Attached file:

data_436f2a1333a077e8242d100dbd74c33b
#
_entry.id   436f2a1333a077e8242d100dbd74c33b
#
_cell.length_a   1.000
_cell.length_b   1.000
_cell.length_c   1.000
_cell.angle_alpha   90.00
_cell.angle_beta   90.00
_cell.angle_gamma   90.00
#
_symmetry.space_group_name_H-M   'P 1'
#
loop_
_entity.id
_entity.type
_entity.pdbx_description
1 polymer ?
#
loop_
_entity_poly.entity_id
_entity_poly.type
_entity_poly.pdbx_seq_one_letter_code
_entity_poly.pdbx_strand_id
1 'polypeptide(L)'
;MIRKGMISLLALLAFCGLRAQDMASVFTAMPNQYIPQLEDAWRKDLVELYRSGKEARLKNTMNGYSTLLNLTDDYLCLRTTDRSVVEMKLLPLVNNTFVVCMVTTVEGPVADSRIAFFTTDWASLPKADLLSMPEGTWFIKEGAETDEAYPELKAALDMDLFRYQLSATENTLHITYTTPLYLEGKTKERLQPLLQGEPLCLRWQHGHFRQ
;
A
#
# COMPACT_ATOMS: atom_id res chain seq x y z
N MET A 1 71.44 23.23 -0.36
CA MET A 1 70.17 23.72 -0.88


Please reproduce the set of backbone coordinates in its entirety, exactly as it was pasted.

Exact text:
data_436f2a1333a077e8242d100dbd74c33b
#
_entry.id   436f2a1333a077e8242d100dbd74c33b
#
_cell.length_a   1.000
_cell.length_b   1.000
_cell.length_c   1.000
_cell.angle_alpha   90.00
_cell.angle_beta   90.00
_cell.angle_gamma   90.00
#
_symmetry.space_group_name_H-M   'P 1'
#
loop_
_entity.id
_entity.type
_entity.pdbx_description
1 polymer ?
#
loop_
_entity_poly.entity_id
_entity_poly.type
_entity_poly.pdbx_seq_one_letter_code
_entity_poly.pdbx_strand_id
1 'polypeptide(L)'
;MIRKGMISLLALLAFCGLRAQDMASVFTAMPNQYIPQLEDAWRKDLVELYRSGKEARLKNTMNGYSTLLNLTDDYLCLRTTDRSVVEMKLLPLVNNTFVVCMVTTVEGPVADSRIAFFTTDWASLPKADLLSMPEGTWFIKEGAETDEAYPELKAALDMDLFRYQLSATENTLHITYTTPLYLEGKTKERLQPLLQGEPLCLRWQHGHFRQ
;
A
#
# COMPACT_ATOMS: atom_id res chain seq x y z
N MET A 1 71.44 23.23 -0.36
CA MET A 1 70.17 23.72 -0.88